Page 14 - Volume 69 Number 3
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Legislative News By, Dr. Brad Uren
With all of the focus on the healthcare debate in Washington DC it is easy to miss that important legislative issues are playing out at home in Michigan that have the potential to impact your everyday practice and your patients. Currently being discussed in Lansing, outlined below are some of these most important issues.
Medicaid expansion:
Related to the conversation in Washington, the ACHA was passed by the House which would make changes to the Medicaid program, especially as it relates to the patients covered by the Healthy Michigan Medicaid expansion. Under the ACHA, the enhanced matching rate for states to expand Medicaid would be phased out by 2020. Under the current ACA, the enhanced FMAP provides 90% of the funding for the program, whereas the standard FMAP rate for Michigan is 64.7%. Many Republican Senators, particularly those in states that have expanded Medicaid, have objected to the three- year phase out for Medicaid expansion funding. This decreased match would significantly increase the state’s share of the Healthy Michigan program and would place its future at risk.
Premium Subsidies:
The ACHA moved away from need based subsidies, which were effectively a sliding scale based on income, in favor of flat-rate tax credits based on age. The consequence of this policy would be that an older individual with pre-existing conditions would see significantly higher premiums, and would be capped at a much lower tax credit, increasing the likelihood that such an individual would not be able to afford insurance. The Senate has undertaken efforts to try to specifically address this policy issue by adjusting the credits available to older individuals, to smooth over the transition of the ACA to the AHCA. At this time, it is not clear what the exact amounts will be, or what the anticipated costs to these individuals will be.
Opioid Legislation Update:
Now that the upgrades to the Michigan Automated Prescription System have been completed, the legislature has turned their attention to policies related to prescription drug diversion. This is now a priority for the administration and the legislature. MSMS has been actively working with other stakeholders to ensure that these proposals do not disrupt physician decision making and the doctor-patient relationship, while also fitting in with physician workflow. Many hours have been spent working toward this goal. MSMS has successfully worked to gain amendments that help us achieve these goals, but more work will be required. Several bills have passed one chamber and MSMS will spend the summer recess working with the legislature to make further
changes to the bills. See the MSMS website for further details and updates on these bills as they progress through the legislature.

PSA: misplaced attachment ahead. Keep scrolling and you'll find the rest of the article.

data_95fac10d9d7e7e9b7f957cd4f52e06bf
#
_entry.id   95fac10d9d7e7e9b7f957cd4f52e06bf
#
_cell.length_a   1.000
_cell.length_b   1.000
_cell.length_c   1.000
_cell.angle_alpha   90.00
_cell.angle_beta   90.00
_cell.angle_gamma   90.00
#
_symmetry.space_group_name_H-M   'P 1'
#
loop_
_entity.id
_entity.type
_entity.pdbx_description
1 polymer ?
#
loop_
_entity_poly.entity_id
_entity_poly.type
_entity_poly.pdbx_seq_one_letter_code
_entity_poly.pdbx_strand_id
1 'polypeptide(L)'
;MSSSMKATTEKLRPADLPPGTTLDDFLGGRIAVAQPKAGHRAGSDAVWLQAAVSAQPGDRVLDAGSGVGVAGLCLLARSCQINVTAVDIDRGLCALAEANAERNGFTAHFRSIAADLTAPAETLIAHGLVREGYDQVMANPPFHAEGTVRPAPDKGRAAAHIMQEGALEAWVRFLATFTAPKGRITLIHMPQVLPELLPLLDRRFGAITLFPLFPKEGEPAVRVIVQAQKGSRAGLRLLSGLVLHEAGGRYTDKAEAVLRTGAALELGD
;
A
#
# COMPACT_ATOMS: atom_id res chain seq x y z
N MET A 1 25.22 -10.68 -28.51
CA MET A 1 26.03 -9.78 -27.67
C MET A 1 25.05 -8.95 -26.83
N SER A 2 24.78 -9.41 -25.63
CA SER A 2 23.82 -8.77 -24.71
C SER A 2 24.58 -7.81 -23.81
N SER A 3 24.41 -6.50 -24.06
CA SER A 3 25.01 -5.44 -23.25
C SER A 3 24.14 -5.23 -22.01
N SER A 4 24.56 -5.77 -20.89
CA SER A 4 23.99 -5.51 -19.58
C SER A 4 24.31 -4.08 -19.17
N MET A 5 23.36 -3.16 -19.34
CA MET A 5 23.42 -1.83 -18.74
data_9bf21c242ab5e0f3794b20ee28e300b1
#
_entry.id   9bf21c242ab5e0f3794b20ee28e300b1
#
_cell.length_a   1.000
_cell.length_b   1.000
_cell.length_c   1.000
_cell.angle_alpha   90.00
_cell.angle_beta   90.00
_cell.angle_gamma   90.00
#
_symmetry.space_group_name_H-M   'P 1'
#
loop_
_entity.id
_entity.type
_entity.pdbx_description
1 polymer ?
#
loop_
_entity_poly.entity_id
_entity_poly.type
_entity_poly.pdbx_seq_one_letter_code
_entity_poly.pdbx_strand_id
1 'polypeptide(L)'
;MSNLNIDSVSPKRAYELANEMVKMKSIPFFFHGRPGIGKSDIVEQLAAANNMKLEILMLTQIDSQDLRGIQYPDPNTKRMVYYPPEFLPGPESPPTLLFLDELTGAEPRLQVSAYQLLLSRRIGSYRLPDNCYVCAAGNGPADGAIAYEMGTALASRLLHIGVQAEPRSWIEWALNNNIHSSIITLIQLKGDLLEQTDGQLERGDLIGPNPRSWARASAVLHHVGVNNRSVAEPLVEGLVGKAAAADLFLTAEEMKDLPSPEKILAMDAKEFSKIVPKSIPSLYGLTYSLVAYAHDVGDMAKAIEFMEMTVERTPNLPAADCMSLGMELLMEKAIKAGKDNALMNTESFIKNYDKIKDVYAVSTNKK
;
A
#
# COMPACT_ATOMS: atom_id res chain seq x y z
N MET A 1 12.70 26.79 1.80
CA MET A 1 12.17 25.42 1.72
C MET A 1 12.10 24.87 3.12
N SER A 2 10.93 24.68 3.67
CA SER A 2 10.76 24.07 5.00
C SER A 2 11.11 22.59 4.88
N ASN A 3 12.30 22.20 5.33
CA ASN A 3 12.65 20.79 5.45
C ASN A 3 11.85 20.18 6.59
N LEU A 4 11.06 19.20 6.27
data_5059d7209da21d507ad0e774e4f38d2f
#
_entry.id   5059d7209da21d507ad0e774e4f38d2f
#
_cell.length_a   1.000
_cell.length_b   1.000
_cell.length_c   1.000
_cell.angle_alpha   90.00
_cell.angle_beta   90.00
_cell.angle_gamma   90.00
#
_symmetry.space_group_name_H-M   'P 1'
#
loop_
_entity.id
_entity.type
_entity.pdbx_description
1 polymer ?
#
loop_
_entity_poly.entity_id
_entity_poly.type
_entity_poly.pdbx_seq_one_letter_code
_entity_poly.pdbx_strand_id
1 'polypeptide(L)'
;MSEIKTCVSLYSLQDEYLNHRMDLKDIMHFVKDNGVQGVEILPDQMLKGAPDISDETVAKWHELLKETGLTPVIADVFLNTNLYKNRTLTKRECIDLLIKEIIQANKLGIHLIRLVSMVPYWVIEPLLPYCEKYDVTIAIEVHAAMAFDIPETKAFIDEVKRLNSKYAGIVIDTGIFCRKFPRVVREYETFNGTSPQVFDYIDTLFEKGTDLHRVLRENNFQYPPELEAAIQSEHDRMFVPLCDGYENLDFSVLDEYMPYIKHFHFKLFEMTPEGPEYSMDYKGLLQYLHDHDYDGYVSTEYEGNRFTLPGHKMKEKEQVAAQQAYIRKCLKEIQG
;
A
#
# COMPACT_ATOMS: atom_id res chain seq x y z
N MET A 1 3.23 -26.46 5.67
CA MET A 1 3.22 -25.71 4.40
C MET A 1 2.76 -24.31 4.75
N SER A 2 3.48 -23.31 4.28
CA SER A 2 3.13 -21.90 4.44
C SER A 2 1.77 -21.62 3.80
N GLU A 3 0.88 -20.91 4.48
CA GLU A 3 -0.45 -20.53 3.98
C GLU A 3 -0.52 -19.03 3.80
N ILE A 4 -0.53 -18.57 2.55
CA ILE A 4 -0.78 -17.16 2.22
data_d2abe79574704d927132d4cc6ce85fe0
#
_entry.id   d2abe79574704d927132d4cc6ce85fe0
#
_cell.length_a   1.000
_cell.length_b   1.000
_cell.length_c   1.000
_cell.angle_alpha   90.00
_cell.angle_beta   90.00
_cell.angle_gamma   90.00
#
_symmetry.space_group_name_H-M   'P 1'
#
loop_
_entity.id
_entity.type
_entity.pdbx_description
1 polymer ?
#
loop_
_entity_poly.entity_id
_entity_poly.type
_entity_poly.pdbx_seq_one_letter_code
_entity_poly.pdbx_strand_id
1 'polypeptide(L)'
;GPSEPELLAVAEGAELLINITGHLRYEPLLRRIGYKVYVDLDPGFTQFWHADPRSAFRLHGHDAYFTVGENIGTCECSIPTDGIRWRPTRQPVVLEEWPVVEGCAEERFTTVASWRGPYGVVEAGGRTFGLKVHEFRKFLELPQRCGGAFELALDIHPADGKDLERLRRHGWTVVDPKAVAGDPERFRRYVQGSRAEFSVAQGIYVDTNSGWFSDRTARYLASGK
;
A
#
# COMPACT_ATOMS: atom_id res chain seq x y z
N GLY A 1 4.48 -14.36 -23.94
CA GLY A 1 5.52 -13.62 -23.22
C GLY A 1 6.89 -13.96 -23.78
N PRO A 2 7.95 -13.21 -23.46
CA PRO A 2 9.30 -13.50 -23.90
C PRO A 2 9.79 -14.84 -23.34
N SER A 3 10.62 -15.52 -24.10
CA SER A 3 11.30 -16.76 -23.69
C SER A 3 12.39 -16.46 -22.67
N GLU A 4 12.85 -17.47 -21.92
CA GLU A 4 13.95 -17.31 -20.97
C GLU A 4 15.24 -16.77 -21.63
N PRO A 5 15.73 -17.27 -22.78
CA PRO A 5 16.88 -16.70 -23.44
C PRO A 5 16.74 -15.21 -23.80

No fault:
The Michigan Supreme Court recently ruled in a landmark decision to prevent medical providers from filing suit against insurance companies for care provided to the victims of auto accidents. The decision in the Covenant Medical Center v State Farm Mutual Auto Insurance case will prevent hospitals and medical providers from filing suit against insurance companies directly on behalf of accident victims. This ruling will likely have a significant impact by leaving patients responsible for ensuring payment, potentially forcing providers to sue their own patients, who must then sue their insurance companies for payment. This is the type of scenario that no fault was intended to prevent. A legislative solution to this problem is being sought currently.
Immunization Waiver Law:
Michigan has successfully implemented a law requiring a meeting with a healthcare professional prior to being granted an immunization waiver to attend school. This has increased the immunization rate in Michigan and helps to protect the medically susceptible from preventable illness. Bills have now been proposed that would decrease the impact of these recent laws, likely decreasing the immun- ization rate at the same time. See the MSMS website for the action alert. Ask your lawmaker to vote “NO” on HB 4425, 4426, and SB 300.
The Michigan State Medical Society is actively working on these and many other issues on your behalf. The position of MSMS is determined by resolutions passed by the House of Delegates as well as positions taken by the board of directors with input from the Committee on Legislation and Regulation. If you are interested in joining this committee, please contact the Washtenaw County Medical Society office for more information.
The Washtenaw County Medical Society Legislative Committee meets regularly to discuss legislative issues. Dr. James Mitchiner, past president of WCMS, chairs these meetings:
2017 WCMS Legislative Update Meetings:
All WCMS members are welcome to attend these very informative meetings with our local legislators. Discussions relate to current proposed legislation and how it will impact physicians, practices, and patients.
For information and or registration contact Dolores Nixon at
Monday, September 11, 2017 and November 6, 2017 7:30 a.m. – 8:45 a.m.
Location: WCMS office located at 5 Research Drive, Suite C, Ann Arbor, MI 48103.
14 Washtenaw County Medical Society BULLETIN JULY / AUGUST / SEPTEMBER 2017

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